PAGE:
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Does dark matter really exist?

New study suggests general relativity, not some mysterious unseen "dark matter," can explain cohesive galaxies.
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Galaxies don't have enough regular matter to keep them from flying apart, scientists have been telling us for years. So there must be a bunch of unseen "dark matter" lurking in every galaxy.

But dark matter has never been directly detected, and nobody knows what it might be made of. A few scientists remain skeptical. To a lay person, it might sound downright crazy.

Now a new study suggests there may be no such thing as dark matter.

Fred Cooperstock of Northeastern University and Steven Tieu at the University of Victoria say Einstein's theory of general relativity can explain the cohesiveness of individual galaxies including our Milky Way.

Here's the thinking:

Newton's laws of physics explain why our solar system stays together. But the planets are negligible in the overall gravitational scheme, with the sun being the total ruler and containing 99.86 percent of all the mass.

The same Newtonian physics were long ago applied to galaxies, and the rotation of stars couldn't be explained, so dark matter was invented to make theory work.

But a galaxy is much different than the solar system, Cooperstock explains. The conglomeration of all the matter -- stars, black holes, gas, and dust -- is collectively the source of the galactic gravity. Even a black hole at a galaxy's center typically packs less than 1 percent of the galaxy's overall mass.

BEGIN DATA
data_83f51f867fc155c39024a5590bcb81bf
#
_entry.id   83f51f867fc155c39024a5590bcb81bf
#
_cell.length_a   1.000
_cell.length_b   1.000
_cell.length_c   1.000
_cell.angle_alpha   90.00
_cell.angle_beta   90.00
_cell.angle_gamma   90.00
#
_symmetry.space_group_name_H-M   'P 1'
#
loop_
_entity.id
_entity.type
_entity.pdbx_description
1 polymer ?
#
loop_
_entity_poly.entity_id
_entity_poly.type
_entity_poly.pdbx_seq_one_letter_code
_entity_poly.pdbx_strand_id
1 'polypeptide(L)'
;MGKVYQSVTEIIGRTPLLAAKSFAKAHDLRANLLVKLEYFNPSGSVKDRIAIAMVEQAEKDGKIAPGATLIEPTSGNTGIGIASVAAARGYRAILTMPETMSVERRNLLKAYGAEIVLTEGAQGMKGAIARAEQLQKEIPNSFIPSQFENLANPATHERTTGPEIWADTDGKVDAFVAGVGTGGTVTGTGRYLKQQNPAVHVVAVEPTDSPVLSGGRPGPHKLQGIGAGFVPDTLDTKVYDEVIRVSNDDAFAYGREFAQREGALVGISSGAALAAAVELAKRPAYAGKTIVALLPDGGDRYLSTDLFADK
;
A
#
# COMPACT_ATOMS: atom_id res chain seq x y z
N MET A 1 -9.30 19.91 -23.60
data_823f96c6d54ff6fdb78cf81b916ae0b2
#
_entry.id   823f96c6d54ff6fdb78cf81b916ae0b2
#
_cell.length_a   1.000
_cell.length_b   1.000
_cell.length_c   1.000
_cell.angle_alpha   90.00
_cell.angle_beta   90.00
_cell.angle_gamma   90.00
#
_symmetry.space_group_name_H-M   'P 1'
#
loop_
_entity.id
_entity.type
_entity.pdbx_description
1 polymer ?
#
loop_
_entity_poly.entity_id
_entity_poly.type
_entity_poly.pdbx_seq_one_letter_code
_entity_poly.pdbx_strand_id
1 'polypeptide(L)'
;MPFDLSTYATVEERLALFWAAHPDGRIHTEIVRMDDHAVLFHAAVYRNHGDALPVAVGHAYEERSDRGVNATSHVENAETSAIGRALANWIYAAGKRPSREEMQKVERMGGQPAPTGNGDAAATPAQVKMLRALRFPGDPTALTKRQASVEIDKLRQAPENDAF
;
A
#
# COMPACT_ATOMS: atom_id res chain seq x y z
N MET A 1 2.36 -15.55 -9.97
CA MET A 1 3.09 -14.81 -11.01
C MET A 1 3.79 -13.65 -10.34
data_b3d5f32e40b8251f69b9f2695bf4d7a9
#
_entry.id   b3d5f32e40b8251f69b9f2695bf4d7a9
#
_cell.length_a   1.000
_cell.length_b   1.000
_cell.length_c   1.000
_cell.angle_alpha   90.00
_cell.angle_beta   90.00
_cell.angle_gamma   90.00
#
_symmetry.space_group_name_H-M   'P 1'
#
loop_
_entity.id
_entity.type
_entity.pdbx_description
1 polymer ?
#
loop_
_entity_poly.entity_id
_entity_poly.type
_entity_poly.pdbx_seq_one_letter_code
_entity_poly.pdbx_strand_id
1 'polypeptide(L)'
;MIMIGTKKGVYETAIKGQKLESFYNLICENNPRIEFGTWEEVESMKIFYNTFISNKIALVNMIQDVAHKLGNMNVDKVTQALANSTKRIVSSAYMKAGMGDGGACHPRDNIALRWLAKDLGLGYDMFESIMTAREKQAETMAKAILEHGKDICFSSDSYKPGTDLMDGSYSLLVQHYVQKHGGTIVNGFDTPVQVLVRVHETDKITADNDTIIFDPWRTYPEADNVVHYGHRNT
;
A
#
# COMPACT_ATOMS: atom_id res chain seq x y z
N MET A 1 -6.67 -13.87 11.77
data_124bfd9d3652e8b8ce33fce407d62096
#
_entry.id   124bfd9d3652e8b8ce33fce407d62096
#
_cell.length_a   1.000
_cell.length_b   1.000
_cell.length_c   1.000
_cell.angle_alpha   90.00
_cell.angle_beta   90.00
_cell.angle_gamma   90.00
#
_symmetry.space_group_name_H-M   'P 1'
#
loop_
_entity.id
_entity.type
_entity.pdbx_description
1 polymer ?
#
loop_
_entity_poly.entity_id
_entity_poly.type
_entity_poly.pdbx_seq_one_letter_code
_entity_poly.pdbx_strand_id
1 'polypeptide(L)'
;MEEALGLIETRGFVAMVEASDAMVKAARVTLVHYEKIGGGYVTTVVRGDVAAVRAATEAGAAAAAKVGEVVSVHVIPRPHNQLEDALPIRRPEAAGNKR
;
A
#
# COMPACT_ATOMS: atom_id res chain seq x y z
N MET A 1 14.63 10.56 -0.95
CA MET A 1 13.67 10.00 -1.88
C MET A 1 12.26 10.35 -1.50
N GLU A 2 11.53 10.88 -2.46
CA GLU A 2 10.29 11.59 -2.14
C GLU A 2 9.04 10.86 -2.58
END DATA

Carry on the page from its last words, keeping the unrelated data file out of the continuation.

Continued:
The overall galaxy's gravity "feeds its own motion ... unlike the case of the solar system," Cooperstock told

The science of the new argument is complex, but here goes:

"In the galaxy case, having rotation, we have found that general relativity provides a very important potential that is connected to the density of the galactic matter in what we call a 'nonlinear' manner,'" Cooperstock says. "This is unlike Newtonian physics."

This nonlinear effect has been noted before. "The interesting twist is that this holds also for the simpler steady rotational motion under gravity as in the galaxy," he said.

The upshot: The motions of stars in galaxies "is realized in general relativity's equations without the need to invoke massive halos of exotic 'dark matter' that nobody can explain by current physics," Cooperstock said.

A small percent of what used to be considered dark matter is made of burned-out stars that are hard to see. Predictions for how much of that material exists would not change.

Also, the new idea does not yet explain how large clusters of galaxies bind together. Further research by other theorists might solve that problem too, however, Cooperstock said. The new analysis has been submitted to the Astrophysical Journal but has yet to be reviewed by other scientists.

If it is right?

"This would remove about 25 percent of the mass of the universe, the ultimate weight-reduction program," Cooperstock said.